I thought I was born in the wrong body

Raleigh, NC (TFC) – When I hear about people “being born in the wrong body” I have flashbacks to my childhood. My mother always told me she thought I was going to be a boy because her pregnancy with me was so different than the one with my sister. Also, in my family, there are three sets of cousins, the older sibling is a girl and the younger is a boy…except for me. I was told from a young age that “I should have been a boy”. I had no idea what this meant, but I wished I was one. I wanted to hang out with the boys and do “boy things”, and I didn’t like being the girl, or a girl. I thought I was supposed to be a boy and something had gone wrong.

I remember this feeling of thinking I should have been born a boy as long as I can remember. My whole family was split down the line of male/female. Everyone. The boys all did one thing, the girls did another. I always chose to go with the boys, and I was the only outlier in either group. The boys and girls both made fun of me, as did the men and women, and it became a normal thing to joke about: that I should have been born a boy.

When I was 5 I started Tae Kwon Do. It was the only thing I wanted to do. I went nearly every day, and I was good. I started teaching adults at 7 and got my black belt at 8. I led the summer camps, I helped run the tournaments, I was chosen for demonstrations. I was so good for a girl, I was told. There it always was. My solitary fuck-up of not being born a boy. I loathed this saying. It made everything I was good at feel like it wouldn’t ever be good enough. When I fought girls they would pull me aside and tell me to go easier on them. I thought I should have been fighting with the boys but I couldn’t. I started cutting my hair short. People called me a dyke. I was a kid and I didn’t get any of it, I just wanted the confusion to stop. I just wanted to be one of the boys.

As I grew up I met a friend in middle school who turned out to also think she should have been born a boy. When I finally saw it in someone else, I realized how silly it was. I was a girl, and so was she. What had they done to us? In high school, she started transitioning. By that time, I had made girl friends who gave me the space to love my girl-ness in all of its messy too much. My friend was an angry person, and I think this had a lot to do with it. Her path led her to fully transition, and mine led me to radical feminism.

I know that she is a girl, and nothing she could do will ever change that. Just like I am a girl, a girl who came to hate myself, my parts, and what they meant to the world, as she did. If I had a different mother, my life might have gone that way as well. I might have been allowed to hate my body so much that I was encouraged and supported to mutilate it, and to silence all talk about it as “triggering” or “transphobic”. A complete and ultimate anti-female personal dystopia. But I did not have that mother, and I didn’t live in that world. My mother would say, “What the hell are you talking about? No. You’re a girl.” Like it was nonsense…because it was nonsense.

Image Source: http://www.gratisography.com/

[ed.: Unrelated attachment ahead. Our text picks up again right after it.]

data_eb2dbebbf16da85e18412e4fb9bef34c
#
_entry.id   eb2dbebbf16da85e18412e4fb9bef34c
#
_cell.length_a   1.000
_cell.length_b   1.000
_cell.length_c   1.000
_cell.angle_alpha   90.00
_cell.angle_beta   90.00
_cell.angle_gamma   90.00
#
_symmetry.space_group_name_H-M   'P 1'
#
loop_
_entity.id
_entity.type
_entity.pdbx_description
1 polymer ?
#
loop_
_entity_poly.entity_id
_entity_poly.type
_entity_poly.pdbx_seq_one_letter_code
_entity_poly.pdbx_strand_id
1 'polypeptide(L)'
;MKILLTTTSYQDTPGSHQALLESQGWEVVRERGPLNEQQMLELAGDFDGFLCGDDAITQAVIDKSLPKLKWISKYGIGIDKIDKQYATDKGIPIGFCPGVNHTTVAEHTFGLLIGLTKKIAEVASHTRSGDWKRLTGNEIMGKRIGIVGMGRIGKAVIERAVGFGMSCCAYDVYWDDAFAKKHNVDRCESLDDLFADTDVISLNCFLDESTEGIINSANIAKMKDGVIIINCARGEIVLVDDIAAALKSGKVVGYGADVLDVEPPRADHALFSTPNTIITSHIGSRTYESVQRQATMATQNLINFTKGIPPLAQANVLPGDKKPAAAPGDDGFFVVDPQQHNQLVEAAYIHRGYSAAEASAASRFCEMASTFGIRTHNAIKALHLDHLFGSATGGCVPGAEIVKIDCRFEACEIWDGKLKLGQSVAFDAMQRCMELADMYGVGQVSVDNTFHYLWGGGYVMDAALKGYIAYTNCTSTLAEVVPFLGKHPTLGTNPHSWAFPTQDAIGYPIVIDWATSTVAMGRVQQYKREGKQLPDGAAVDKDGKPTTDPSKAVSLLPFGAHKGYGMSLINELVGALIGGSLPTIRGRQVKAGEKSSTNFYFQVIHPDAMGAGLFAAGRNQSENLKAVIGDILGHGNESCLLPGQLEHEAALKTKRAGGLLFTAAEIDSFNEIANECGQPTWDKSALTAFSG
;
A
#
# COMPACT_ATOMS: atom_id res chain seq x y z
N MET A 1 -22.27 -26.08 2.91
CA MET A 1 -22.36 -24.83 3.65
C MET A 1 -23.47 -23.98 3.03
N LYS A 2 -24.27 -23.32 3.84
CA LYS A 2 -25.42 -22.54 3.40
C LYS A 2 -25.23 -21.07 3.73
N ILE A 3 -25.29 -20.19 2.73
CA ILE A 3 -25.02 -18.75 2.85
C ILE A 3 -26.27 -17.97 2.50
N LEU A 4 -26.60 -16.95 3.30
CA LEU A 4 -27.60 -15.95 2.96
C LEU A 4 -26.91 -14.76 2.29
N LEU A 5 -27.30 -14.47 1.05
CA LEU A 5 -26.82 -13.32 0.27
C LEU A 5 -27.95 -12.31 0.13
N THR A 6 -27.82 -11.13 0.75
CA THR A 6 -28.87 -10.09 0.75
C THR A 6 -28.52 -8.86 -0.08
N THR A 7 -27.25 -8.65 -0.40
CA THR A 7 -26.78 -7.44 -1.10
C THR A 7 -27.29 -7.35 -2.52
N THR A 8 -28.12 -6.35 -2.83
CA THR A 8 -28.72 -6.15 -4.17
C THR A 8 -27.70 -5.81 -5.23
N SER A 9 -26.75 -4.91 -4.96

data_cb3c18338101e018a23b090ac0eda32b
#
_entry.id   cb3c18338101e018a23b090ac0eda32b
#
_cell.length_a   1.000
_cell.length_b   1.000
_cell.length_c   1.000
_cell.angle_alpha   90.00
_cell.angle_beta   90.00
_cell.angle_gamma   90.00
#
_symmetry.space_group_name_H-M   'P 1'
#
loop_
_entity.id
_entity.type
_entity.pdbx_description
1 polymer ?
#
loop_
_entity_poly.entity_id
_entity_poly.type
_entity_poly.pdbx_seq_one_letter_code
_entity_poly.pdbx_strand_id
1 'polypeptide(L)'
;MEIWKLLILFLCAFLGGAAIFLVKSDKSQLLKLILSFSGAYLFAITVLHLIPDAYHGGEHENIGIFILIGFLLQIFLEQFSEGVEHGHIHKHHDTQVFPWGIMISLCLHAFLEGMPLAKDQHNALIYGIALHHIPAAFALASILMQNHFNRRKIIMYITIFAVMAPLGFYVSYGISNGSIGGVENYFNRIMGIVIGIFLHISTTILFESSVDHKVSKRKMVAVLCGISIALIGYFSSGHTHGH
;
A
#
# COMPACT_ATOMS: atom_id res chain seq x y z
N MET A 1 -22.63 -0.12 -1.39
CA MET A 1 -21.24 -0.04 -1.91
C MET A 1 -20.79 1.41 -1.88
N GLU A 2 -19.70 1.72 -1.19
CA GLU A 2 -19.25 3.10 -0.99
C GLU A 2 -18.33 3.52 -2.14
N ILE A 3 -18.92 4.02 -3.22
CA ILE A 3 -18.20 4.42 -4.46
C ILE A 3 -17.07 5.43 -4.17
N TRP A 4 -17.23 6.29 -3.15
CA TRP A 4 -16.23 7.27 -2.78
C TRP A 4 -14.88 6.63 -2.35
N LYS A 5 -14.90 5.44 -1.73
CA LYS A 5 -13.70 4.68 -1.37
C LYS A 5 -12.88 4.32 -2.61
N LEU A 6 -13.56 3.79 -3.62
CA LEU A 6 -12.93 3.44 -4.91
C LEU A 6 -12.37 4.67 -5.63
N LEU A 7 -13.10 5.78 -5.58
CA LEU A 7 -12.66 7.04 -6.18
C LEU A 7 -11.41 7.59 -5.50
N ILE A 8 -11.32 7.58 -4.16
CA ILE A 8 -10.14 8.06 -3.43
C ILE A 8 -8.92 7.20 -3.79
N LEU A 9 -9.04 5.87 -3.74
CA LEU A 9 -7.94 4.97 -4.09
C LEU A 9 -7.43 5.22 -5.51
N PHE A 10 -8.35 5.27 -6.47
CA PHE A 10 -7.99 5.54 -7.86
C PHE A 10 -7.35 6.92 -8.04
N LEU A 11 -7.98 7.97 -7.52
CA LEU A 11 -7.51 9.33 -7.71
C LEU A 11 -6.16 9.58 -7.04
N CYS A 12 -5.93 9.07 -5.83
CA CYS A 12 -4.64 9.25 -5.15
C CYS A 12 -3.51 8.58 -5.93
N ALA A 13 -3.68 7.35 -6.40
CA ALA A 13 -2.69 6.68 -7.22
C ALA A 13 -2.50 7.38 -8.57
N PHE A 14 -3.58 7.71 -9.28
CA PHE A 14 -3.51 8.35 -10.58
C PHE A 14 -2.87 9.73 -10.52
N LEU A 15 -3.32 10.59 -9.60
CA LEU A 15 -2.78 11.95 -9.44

Image Source: http://www.gratisography.com/

I can see the distant shadow of a parallel universe where I might have told an adult I thought I was a boy, a world where they responded that I was trans, a world that insisted my mom support my “transition” into my “real body.” Where my mother got in trouble for child abuse, a logical extension of trans ideology, for denying to foster this utter confusion which is unsupported by science (apart from psychological discomfort). One where I was inundated with foreign chemicals to press the “pause button” on my development, or scalpels to mutilate my female flesh, a practice not unknown to this world. Where I was talked into thinking no female can try to claim rights that males have, but must try to become them to have the right to be fierce, dirty, powerful, autonomous, to take up space, to be big with their energy, and strong, and good at things without the surprised face and for a girl spoken after

Nothing was ever wrong with my body, this is all just sexism at work. That happened to me because I was a girl who refused to fit the mold of girlhood, and I can see the parallel universe where the world tried to get me to step inside of another mold and I believed that I should hoping I could just fit some where.

By now, I probably would have put my mother in debt with all of the medical bills. I would be dependent on hormone therapy. I might need a hysterectomy because long-term use of testosterone can cause women to develop similar symptoms as those seen in polycystic ovarian syndrome. I would be dependent on medical treatment in general. I would never forget the feeling of being the fraud I was every time I got my period or had a weird longing to get pregnant, the same fraudulent feelings I had when I thought there was something wrong with me as a small child. I would hate my own body so much I would try to deny it’s existence, and argue with everyone around me until they did the same. I would believe I was privileged to be a man, instead of disadvantaged for being born a woman in a man’s world. I would have little to no platform in the trans movement. I would have been less visible because I wouldn’t have stuck out as a girl in boys spaces and, yea, I guess I do think that there are parts of all of this that would have been easier to stomach than never fitting in.

But I am a girl, and no one can convince me to hate that anymore.

Charles Rae writes about power dynamics and social justice theory. Follow The Fem Column and more woman-centered news on Facebook, Twitter, or Tumblr.

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